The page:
Minutes before noon on Friday, more than 100 people stripped down to their bathing suits and lined up along the edge of Ocean Beach, doing jumping jacks to keep warm. A few left on clothes, while one man opted to go nude. Several wore party hats or swim caps.
“Are you ready for 2016?” Jean Fontana, who has been responsible for the official countdown to noon at the annual Polar Plunge event since 2011, shouted into a bullhorn.
“Yes!” the crowd screamed back amid loud cheers.
Fontana began the countdown to zero from 10, and soon those who had traveled to Ocean Beach on Friday morning found themselves plunging into the frigid waters for San Francisco’s sixth annual New Year’s Day Polar Plunge.
Mike Sheffield, a Redwood City resident participating in the event Friday for the first time with his two brothers and father, led the pack of plungers as the first to immerse himself in the waves.
“It was not warm,” Sheffield exclaimed with a laugh when he came back ashore with his family. “It was refreshing, though.”
For many, this year’s event was also bittersweet. Participants in the Polar Plunge in past years have often flocked to the Riptide either before or after the event, but the nearby Sunset district watering hole – located on Taraval Street between 46th and 47th avenues – was severely damaged in a blaze Aug. 18, 2015, and won’t reopen until the spring.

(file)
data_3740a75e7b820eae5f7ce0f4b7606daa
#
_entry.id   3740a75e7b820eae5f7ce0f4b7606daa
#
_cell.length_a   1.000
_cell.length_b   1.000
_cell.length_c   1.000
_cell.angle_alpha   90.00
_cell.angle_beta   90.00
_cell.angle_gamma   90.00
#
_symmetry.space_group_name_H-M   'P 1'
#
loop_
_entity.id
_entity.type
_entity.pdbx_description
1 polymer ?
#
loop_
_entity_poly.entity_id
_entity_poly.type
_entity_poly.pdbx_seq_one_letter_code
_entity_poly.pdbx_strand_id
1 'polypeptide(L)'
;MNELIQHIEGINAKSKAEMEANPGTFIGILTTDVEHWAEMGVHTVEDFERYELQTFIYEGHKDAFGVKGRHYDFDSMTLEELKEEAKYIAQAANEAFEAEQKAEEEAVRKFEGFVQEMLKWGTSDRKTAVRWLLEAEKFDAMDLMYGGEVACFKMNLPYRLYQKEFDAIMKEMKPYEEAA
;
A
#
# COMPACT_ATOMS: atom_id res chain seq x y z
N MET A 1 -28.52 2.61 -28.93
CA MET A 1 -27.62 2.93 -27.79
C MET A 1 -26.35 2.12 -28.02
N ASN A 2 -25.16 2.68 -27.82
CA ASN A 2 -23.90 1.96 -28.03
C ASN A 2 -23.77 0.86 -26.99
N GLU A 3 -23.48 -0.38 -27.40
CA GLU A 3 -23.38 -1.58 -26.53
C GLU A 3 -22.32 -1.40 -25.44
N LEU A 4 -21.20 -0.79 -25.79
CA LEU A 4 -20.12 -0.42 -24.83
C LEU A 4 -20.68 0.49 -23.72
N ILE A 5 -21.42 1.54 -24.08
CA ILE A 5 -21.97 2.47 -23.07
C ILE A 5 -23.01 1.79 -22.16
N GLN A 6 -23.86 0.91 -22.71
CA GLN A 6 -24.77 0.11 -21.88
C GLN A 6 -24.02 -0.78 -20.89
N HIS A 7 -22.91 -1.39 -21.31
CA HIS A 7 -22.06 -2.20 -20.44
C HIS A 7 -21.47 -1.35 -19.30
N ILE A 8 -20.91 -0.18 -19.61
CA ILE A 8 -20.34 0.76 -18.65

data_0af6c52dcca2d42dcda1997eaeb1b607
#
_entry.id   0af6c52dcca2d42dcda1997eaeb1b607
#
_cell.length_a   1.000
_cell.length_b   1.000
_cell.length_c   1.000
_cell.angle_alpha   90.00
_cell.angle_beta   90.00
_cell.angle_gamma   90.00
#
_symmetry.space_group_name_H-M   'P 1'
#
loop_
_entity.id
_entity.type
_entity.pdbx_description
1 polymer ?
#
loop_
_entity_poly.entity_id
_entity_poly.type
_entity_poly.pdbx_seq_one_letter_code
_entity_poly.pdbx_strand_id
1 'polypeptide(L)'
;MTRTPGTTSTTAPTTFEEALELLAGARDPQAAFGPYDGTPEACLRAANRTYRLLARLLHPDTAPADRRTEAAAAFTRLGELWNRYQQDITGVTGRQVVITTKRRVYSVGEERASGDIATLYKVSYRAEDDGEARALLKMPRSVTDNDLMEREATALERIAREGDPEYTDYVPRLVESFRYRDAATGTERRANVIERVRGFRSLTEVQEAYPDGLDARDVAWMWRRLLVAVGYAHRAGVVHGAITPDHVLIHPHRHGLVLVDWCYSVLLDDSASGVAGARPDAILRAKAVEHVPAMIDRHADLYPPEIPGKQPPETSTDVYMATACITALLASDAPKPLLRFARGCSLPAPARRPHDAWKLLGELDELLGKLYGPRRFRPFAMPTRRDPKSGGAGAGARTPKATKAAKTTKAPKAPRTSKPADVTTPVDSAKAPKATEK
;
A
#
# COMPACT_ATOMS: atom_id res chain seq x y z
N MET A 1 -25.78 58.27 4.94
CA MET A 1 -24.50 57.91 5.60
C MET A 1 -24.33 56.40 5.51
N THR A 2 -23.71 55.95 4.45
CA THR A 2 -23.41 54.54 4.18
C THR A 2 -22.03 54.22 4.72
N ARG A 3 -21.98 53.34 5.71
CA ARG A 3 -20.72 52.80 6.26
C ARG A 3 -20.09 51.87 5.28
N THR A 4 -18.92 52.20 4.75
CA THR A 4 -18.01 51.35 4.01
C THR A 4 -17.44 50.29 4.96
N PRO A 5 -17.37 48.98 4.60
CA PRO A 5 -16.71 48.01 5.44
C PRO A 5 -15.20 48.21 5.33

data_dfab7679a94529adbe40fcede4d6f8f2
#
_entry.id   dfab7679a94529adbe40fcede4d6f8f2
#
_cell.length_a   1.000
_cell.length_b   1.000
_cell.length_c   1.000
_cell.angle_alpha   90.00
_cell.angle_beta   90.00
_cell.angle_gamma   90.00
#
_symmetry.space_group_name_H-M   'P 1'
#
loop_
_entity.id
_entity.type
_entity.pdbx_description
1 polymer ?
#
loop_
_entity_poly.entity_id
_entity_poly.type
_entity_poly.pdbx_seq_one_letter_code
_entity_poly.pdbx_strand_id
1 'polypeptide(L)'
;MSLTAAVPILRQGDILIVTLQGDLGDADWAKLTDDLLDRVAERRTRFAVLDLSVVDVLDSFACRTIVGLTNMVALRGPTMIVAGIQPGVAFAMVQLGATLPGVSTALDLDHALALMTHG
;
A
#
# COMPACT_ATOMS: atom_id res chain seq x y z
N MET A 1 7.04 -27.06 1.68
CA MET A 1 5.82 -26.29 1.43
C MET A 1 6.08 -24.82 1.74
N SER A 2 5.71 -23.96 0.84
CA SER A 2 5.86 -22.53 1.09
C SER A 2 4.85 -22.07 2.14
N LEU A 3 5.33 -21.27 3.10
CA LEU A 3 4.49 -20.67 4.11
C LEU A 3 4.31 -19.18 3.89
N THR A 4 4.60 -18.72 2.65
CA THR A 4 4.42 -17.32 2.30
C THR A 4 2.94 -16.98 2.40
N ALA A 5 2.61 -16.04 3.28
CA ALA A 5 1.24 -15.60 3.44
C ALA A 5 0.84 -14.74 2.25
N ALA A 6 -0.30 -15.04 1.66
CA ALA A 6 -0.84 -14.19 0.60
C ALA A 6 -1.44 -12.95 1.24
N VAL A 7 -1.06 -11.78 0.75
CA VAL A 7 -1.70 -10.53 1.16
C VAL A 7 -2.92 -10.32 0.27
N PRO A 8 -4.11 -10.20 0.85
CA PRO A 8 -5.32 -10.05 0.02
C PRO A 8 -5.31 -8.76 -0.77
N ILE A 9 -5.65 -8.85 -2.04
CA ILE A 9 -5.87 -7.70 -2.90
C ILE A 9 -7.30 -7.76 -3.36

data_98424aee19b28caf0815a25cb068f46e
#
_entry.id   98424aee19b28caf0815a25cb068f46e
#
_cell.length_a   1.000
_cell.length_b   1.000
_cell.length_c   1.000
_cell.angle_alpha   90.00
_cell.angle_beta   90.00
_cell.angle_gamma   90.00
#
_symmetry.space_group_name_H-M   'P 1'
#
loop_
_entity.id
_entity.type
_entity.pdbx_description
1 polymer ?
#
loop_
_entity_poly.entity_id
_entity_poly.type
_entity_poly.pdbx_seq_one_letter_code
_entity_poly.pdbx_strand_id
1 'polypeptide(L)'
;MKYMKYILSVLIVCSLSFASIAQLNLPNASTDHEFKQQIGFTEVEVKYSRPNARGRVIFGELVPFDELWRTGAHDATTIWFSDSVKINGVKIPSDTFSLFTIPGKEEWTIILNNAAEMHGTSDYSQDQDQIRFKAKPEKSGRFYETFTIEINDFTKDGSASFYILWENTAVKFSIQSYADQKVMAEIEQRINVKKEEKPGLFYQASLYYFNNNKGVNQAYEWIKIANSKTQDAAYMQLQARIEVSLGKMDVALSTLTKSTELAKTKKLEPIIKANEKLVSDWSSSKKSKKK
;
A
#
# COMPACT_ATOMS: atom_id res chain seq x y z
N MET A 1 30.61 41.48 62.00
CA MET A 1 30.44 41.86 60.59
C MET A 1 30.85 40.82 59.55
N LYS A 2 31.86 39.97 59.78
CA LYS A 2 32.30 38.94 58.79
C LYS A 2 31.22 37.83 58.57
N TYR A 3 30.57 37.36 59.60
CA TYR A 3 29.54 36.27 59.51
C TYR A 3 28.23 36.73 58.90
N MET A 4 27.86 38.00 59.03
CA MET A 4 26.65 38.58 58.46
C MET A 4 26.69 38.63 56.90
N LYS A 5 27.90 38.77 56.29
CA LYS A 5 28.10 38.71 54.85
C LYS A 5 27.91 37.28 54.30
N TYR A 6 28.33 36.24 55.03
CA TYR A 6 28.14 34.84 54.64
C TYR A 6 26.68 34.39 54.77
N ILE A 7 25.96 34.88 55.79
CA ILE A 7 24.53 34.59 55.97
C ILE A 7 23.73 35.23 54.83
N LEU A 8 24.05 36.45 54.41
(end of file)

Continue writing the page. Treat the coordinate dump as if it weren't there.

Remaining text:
“This year is extra special since the Riptide is not there,” said Fontana, who also is a manager and bartender at the Riptide. “It’s just fun to see a bunch of faces that you haven’t seen since August.”
Eddie Clark, another longtime and self-described “eager and exuberant” Polar Plunger, said the grassroots event began in San Francisco in 2010 when two friends dared each other to jump into the ocean on New Year’s Day.
“Then word of mouth spread at the Riptide bar, and a group started from there, and then people just started showing up,” Clark said.
Other San Francisco residents, like Helen Wo, decided to take the plunge Friday after participating in a similar activity in the Atlantic Ocean on the East Coast in 2013.
“I knew about it from being in New York, I was wondering if they had it here,” Wo said. “I typed in ‘Polar Bear Plunge San Francisco,’ and found this one.”
Friday’s crowd was smaller than last year’s, which drew an estimated several hundred plungers. Fontana said it was likely the lack of the Riptide bar, where friends would dare each other to take the plunge, that led to a smaller gathering.
The water temperature measured approximately 54 degrees, according to the National Oceanic Atmospheric Administration, around the same as last year’s estimated 56 degrees in the ocean at noon on New Year’s Day.